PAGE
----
The weight of authority in the Ninth Circuit had been that even though a mark has become incontestable, this status does not necessarily mean that it is a strong mark. See Miss World (UK) Ltd. v. Mrs. America Pageants, 856 F.2d 1445, 1449 (9th Cir.1988). But see Brookfield Communications v. West Coast, 174 F.3d 1036, 1047 n.10 (9th Cir.1999) (That a federally registered trademark is incontestable means "that its validity and legal protectability" and the registrant’s ownership in the mark "are all conclusively presumed," subject to certain defenses) (citation omitted). However, if an incontestable mark is involved, it may be improper to include paragraphs concerning the descriptive range of the spectrum. Incontestability precludes a challenge to the mark based on an assertion that the mark is not inherently distinctive (e.g., is merely descriptive or misdescriptive, primarily geographically descriptive or misdescriptive, or primarily merely a surname) and lacks secondary meaning. See 15 U.S.C. § 1115 (b) (4) (although incontestably registered, a trademark is vulnerable to a defense that the trademark "is descriptive of . . . the goods. . ." of the defendant.).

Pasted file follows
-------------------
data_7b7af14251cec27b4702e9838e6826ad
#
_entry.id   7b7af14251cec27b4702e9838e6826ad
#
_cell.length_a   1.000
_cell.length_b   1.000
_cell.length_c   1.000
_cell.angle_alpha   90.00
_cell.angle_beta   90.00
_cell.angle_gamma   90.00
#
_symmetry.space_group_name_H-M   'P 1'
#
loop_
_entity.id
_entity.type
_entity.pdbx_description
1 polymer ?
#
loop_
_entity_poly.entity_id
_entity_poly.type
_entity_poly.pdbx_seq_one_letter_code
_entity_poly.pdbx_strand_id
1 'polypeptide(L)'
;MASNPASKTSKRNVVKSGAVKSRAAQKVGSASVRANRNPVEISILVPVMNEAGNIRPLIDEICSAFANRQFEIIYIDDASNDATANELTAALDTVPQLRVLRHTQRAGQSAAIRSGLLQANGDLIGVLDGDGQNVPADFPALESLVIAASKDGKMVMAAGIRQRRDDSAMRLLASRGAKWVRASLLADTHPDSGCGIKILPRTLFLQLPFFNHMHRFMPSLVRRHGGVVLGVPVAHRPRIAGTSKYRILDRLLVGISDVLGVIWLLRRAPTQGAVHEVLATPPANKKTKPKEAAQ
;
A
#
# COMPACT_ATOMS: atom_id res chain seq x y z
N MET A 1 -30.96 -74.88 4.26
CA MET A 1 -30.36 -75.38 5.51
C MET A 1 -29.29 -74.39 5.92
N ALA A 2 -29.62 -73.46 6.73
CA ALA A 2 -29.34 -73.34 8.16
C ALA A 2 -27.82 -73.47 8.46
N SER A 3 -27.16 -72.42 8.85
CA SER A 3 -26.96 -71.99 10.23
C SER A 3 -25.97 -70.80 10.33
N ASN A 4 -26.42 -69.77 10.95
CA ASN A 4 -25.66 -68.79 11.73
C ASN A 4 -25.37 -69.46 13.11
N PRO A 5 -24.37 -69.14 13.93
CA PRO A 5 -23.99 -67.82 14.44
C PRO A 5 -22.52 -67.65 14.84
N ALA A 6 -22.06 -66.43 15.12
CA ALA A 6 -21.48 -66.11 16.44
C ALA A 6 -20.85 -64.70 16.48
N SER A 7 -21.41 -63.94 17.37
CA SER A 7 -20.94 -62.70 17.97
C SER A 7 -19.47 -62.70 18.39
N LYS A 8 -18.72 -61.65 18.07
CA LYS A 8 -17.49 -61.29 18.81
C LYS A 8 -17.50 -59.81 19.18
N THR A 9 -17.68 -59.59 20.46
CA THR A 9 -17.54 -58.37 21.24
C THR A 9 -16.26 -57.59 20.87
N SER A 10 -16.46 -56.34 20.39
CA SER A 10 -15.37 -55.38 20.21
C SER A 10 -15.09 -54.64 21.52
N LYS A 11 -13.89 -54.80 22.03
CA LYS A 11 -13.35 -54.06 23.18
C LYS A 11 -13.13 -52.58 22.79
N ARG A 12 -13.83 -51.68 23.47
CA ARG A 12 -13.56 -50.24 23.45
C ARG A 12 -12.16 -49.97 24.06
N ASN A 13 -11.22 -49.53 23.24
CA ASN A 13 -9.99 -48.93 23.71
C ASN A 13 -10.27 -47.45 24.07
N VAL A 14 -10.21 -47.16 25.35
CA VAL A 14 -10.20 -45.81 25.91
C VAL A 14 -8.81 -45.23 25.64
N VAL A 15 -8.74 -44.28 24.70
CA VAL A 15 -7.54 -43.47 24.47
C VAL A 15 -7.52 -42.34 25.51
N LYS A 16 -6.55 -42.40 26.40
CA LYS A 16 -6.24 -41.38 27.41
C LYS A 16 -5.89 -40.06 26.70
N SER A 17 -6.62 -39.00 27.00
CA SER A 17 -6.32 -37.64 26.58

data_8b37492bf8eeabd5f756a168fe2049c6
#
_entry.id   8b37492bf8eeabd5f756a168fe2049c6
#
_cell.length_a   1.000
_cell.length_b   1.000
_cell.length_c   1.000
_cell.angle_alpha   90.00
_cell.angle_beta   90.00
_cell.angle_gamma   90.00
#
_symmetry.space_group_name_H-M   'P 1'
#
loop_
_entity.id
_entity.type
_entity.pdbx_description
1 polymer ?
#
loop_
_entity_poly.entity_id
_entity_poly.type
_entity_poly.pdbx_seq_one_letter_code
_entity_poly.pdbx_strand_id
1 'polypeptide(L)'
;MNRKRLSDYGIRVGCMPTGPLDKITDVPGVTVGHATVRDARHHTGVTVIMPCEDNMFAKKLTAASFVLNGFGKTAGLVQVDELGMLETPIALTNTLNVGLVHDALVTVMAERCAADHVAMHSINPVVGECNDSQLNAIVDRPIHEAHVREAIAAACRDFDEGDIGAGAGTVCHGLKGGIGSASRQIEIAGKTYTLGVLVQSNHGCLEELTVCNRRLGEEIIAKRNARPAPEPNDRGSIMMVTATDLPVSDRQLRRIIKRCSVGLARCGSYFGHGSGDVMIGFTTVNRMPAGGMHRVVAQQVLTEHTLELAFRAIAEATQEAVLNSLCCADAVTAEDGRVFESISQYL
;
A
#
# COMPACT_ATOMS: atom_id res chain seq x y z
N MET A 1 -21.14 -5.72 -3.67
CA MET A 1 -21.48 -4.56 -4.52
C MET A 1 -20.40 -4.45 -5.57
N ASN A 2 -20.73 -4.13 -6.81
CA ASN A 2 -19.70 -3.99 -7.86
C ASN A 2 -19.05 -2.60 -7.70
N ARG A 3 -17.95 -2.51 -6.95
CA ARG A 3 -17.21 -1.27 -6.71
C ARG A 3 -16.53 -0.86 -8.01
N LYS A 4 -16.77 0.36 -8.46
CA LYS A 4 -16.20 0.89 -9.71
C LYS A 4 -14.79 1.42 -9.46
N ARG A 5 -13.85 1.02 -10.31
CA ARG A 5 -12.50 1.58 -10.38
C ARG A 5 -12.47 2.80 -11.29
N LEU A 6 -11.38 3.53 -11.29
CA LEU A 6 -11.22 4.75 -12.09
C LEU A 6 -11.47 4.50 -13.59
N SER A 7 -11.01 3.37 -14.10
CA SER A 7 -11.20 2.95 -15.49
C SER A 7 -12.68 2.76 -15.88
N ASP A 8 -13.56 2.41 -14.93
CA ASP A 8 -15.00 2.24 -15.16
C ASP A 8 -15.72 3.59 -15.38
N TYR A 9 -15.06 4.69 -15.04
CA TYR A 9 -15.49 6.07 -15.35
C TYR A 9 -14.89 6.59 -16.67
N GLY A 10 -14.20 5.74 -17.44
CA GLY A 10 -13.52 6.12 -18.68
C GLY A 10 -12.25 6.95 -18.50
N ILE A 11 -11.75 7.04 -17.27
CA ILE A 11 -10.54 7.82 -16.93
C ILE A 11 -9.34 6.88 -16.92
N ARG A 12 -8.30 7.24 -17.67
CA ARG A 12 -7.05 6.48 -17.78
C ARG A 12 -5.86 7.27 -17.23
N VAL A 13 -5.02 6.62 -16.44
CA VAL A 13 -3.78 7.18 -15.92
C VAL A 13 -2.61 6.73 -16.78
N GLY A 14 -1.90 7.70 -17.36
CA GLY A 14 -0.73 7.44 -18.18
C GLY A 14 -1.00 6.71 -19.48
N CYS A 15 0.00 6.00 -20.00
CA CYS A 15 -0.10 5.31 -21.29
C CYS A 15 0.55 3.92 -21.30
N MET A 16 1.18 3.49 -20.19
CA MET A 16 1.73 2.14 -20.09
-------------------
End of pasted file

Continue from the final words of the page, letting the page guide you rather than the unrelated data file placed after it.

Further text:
In 2003, the Ninth Circuit indicated that when a mark has become incontestable, it is presumed to be a strong mark as well. The Circuit noted that "[a] descriptive mark that has become incontestable is conclusively presumed to have acquired secondary meaning. Entrepreneur Media, Inc. v. Smith,] 279 F.3d [1135 (9th Cir.2002)] at 1142 n. 3. This means that a defendant in a trademark infringement action cannot assert that an incontestable mark is invalid because it is descriptive and lacks secondary meaning. Park ’N Fly, 469 U.S. at 205), KP Permanent Make-Up, Inc. v. Lasting Impression I, Inc., 328 F.3d 1061, 1071 (9th Cir.2003) (trademark’s "incontestable registration is conclusive evidence that the mark is non-descriptive or has acquired secondary meaning, and there is no need to require a showing of secondary meaning" of the mark), judgment vacated on other grounds, 543 U.S. 111 (2004). However, while incontestability of a mark is "conclusive proof that the mark has secondary meaning," the strength or weakness of a suggestive or descriptive mark that is incontestable will affect the Sleekcraft determination of whether a consumer would likely be confused by the allegedly infringing mark. Entrepreneur Media, Inc. v. Smith, 279 F.3d 1135, 1142 n.3 (9th Cir.2002).

Approved 11/2010